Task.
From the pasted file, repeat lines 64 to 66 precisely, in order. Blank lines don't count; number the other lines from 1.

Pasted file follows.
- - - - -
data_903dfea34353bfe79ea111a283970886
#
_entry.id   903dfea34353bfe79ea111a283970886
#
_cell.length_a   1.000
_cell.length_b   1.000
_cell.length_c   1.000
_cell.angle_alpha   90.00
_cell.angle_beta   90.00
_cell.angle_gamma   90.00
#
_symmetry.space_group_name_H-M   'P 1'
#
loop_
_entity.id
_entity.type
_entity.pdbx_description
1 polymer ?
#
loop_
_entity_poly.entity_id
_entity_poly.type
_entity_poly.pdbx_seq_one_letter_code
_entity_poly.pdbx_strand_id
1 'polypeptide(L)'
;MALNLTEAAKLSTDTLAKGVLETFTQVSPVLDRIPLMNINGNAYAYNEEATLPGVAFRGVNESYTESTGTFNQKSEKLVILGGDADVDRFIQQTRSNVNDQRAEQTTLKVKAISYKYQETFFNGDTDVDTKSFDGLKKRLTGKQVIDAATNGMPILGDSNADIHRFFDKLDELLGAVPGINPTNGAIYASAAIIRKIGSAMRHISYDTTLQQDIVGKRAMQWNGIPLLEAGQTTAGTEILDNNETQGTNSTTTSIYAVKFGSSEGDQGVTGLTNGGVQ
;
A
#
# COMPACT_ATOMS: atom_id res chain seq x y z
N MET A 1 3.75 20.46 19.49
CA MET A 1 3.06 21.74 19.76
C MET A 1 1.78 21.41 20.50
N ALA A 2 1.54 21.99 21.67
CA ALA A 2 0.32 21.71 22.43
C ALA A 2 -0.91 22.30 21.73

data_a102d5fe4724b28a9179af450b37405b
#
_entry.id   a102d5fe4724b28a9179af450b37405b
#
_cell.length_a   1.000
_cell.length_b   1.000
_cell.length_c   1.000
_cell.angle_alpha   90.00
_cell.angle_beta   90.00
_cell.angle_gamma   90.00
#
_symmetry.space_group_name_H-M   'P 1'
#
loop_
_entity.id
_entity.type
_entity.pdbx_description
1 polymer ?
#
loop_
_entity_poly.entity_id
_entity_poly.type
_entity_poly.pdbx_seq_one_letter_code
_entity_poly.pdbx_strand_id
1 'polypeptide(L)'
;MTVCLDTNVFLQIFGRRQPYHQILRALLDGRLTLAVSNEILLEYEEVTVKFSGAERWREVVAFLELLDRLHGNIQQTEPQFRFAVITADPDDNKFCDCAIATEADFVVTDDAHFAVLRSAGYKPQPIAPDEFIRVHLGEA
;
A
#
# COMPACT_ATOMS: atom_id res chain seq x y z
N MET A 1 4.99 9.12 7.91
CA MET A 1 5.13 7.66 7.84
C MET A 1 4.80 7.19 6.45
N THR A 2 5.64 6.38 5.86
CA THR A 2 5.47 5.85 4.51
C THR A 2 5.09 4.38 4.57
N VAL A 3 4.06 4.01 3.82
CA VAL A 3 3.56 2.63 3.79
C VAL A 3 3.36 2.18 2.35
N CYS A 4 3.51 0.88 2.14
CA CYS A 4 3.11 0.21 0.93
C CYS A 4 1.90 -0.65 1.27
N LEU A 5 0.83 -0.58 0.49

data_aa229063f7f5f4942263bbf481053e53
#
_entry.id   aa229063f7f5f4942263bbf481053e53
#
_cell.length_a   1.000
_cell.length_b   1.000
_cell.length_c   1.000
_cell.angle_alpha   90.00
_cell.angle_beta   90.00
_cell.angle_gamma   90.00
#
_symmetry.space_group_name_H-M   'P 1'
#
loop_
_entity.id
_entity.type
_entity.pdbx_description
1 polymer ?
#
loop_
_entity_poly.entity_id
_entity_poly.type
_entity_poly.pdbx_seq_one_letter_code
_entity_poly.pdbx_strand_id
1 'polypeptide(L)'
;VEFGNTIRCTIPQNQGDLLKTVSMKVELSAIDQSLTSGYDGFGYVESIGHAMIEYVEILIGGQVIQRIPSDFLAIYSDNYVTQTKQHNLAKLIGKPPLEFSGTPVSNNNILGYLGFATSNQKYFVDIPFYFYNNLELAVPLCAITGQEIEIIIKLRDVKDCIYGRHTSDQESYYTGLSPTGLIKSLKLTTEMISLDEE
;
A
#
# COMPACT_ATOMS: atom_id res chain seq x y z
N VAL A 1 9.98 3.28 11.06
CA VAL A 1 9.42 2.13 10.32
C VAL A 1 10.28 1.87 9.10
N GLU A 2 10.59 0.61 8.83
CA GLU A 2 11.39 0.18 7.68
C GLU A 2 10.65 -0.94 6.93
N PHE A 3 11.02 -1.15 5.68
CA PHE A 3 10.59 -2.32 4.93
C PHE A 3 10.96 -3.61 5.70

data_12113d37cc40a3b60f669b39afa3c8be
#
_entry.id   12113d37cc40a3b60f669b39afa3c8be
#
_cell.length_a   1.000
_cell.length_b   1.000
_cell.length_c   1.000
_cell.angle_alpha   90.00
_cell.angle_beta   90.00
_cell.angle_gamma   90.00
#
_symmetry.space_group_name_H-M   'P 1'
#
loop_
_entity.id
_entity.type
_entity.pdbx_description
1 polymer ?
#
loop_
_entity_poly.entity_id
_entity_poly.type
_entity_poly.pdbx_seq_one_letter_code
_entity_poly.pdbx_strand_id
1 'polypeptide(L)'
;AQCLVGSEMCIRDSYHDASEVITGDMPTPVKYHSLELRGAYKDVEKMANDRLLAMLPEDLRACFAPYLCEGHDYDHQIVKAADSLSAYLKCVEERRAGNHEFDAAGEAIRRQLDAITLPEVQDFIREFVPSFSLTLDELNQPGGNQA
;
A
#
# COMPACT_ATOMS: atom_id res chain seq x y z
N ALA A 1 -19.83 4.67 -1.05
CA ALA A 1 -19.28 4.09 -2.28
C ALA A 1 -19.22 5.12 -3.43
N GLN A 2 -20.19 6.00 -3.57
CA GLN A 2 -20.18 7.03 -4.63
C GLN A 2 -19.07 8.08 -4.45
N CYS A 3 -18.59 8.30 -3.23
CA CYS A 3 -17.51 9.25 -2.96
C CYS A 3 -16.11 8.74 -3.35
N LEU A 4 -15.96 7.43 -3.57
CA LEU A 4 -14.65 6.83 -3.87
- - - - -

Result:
A
#
# COMPACT_ATOMS: atom_id res chain seq x y z